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Friday, August 17, 2012

Motivating Small Children to Write

Joseph Ramirez asked me to do a guest post on his blog about the three 'teachers' that have influenced my writing the most. Go check it out!!! :) 

Speaking of teachers... My mum is a primary school teacher and asked me the other night if I could print out old drafts and current drafts of some of my stories, including Evergreen, so that she could show her kids how a story develops, from initial writing, editing, rewriting and repetition of the process. The aim of this is to motivate them with their own writing work and encourage them to actually put some effort in when they proof-read, editing and rewrite.

She wants to read a chapter of Evergreen to them every week... At this point, Evergreen has a pretty poor sense of consistency due to the amount of changes I've made in the first chapter alone, and the lack of editing I've done in the rest of the story.

I wonder how this will turn out :) 

- Bonnee. 

8 comments:

  1. Very nice post over there, Bonnee, thanks for sharing.

    I think showing kids the changes in a manuscript can be a great way for kids to learn how much it takes to hone writing to perfection (or as close to it as we can get). Potentially good for you to get reactions from a slightly-bigger audience on Evergreen than you've gotten so far, but how little are these kids, and is the writing too far above their level of comprehension? Though I guess your mother knows your writing and the capability of her kids.

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    1. That's an issue I have with the situation too. Not only are the kids only in their second year of school, but a lot of them are bellow standard as far as their work goes and come from messed up families. Yeah, it's one of THOSE school... and some of the content in Evergreen isn't exactly G-rated either. But mum seems to reckon that's not the point, so... :p We'll see.

      Glad you liked the guest post :)

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  2. What a great inspiration that will be for kids too! I remember when I was young, all I'd ever wanted to do was write books. So to go to these kids and say 'hey, my teenage daughter wrote this' would have blown my mind! What a lovely post, Bonnee.

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    1. I sure hope to inspire with the combination of age and achievements, even if I'm no Sonya Hartnet (one of my favourite Aussie authors who was first published at 15 if I remember rightly...).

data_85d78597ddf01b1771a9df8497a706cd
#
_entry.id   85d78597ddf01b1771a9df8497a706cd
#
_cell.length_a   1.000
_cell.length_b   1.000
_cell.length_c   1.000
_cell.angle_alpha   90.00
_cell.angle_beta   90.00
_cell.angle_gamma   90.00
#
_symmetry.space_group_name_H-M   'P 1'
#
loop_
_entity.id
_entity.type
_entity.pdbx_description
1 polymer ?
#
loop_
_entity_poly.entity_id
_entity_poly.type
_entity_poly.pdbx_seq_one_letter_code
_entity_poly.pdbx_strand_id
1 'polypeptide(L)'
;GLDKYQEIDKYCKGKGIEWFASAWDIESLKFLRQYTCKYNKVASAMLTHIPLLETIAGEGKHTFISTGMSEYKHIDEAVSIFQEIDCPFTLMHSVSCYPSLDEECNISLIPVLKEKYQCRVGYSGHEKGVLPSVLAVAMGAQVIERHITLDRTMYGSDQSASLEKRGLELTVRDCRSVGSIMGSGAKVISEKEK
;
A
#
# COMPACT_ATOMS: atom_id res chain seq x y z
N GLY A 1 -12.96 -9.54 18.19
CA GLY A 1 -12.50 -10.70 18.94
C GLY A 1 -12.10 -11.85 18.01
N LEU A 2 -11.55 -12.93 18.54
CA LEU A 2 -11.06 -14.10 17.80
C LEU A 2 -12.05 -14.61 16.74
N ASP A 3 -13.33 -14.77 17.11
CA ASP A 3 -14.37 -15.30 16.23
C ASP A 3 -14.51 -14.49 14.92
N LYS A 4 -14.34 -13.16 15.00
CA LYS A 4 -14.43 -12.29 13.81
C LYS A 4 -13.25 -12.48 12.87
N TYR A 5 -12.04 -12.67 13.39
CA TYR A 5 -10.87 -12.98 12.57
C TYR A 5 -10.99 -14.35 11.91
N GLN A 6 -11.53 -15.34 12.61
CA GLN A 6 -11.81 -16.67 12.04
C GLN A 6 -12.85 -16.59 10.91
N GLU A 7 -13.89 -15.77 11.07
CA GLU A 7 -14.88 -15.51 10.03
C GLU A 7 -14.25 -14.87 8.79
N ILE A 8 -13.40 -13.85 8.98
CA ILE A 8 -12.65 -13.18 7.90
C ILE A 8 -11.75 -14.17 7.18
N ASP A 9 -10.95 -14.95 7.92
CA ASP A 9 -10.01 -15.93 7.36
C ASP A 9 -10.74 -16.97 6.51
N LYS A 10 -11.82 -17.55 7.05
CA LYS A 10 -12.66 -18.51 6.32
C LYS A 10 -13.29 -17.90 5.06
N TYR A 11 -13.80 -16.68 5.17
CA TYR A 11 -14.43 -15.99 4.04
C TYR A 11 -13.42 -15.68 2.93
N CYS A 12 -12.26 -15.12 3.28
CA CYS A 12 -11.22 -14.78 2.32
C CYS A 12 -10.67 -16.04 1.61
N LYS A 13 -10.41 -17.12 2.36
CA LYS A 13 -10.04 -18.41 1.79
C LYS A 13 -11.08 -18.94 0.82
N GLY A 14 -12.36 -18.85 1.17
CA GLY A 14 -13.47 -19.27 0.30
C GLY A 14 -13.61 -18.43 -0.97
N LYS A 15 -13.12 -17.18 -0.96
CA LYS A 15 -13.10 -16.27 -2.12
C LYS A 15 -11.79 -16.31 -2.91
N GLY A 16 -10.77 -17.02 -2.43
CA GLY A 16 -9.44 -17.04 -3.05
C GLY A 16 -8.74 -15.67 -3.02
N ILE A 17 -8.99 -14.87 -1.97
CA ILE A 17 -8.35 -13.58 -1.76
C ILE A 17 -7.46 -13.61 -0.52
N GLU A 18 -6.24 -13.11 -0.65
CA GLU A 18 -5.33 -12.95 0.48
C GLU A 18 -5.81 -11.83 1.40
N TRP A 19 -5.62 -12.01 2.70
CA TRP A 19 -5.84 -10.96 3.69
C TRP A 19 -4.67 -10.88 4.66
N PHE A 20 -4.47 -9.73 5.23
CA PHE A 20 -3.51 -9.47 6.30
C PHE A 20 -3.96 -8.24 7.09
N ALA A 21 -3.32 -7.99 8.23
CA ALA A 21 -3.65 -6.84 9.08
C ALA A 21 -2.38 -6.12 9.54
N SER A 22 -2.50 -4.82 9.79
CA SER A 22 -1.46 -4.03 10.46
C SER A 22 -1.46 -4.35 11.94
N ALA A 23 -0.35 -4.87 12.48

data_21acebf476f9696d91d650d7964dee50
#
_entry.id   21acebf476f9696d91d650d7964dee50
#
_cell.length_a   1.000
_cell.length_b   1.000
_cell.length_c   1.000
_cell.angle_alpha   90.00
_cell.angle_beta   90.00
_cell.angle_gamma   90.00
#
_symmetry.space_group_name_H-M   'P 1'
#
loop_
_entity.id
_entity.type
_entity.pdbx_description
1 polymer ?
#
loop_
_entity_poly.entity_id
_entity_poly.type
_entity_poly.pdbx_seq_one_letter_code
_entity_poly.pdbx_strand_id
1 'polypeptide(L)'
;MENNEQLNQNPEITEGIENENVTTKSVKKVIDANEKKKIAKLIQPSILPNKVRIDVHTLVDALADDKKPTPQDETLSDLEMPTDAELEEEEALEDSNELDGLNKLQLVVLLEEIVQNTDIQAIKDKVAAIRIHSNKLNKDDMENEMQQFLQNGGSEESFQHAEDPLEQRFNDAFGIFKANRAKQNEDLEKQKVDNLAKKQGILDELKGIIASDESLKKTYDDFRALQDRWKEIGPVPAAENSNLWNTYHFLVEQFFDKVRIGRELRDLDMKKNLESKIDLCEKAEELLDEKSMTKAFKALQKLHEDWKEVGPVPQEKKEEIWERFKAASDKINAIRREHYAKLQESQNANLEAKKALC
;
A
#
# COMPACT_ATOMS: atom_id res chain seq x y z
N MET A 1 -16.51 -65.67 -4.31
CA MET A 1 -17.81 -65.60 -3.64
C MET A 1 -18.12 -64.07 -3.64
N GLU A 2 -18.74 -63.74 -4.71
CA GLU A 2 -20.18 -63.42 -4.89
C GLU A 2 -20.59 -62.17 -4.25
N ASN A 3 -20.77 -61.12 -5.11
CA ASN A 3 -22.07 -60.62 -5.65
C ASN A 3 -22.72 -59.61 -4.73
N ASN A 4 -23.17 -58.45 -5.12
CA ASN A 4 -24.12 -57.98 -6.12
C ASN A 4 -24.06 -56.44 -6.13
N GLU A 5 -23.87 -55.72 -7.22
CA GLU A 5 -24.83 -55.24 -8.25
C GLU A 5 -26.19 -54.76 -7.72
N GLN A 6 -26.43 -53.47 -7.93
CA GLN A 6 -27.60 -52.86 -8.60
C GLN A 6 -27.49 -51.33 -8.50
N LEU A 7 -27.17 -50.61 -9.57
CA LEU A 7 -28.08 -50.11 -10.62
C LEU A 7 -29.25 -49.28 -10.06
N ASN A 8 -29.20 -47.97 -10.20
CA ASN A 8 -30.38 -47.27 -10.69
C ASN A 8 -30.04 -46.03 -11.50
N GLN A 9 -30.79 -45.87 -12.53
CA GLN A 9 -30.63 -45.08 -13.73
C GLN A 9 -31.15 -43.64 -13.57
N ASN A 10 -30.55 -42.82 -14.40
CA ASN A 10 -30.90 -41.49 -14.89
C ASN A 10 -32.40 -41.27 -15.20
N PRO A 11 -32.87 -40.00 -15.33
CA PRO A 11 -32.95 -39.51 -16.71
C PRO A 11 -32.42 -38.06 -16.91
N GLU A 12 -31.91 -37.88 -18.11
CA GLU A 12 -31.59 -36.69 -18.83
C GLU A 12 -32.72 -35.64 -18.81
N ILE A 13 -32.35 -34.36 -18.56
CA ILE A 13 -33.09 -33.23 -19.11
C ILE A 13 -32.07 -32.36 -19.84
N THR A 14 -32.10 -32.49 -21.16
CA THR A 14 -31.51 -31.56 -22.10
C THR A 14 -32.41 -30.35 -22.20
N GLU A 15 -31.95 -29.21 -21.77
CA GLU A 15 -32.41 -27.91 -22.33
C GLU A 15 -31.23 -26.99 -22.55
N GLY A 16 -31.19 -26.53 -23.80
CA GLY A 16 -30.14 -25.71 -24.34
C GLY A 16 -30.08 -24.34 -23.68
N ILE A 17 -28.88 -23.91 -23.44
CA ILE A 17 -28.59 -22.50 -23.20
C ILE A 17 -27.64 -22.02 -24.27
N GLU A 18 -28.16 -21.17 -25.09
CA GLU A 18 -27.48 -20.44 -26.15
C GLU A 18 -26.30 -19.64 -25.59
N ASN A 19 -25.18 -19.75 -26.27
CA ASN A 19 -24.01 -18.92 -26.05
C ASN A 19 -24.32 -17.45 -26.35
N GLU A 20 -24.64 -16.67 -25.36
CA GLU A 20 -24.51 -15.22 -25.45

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  3. That is so very, very cool! You have a great mom and she must be very proud of you.

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    1. Yes, pretty cool. But you won't catch me throwing compliments around for my mum... I'll leave that up to your interpretation though.

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  4. They say that Mom knows best, so hoepfully her idea to read your novel for her students will be good for them and for you. But JeffO raised a good question about the ages of the students. Hopefully, you will come to their class and tell them about you life as a writer. Meting you in person will make the experience more real to them and to you. I'm surprised that you keep all the old drafts of Evergreen. I have my novels on my memory stick, and I only have the current version. I wonder if other authors keep older drafts.

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    1. It would be cool to come in and talk to them, but frankly I hate small children (and the ones at my mum's school are particularly evil...). Perhaps if they were high-school kids, I would feel better about this. I'm trying to be optimistic, but I'm feeling more pessimistic now that I've thought about it a little more...

      I only have one old draft of Evergreen, and that was from the initial writing of it. And I'm glad I've got that; in my recent re-drafting, I discovered some gaps where a passage had deleted itself or been lost in translation one way or another... But at present, Evergreen is the only story I have an 'old draft' of.

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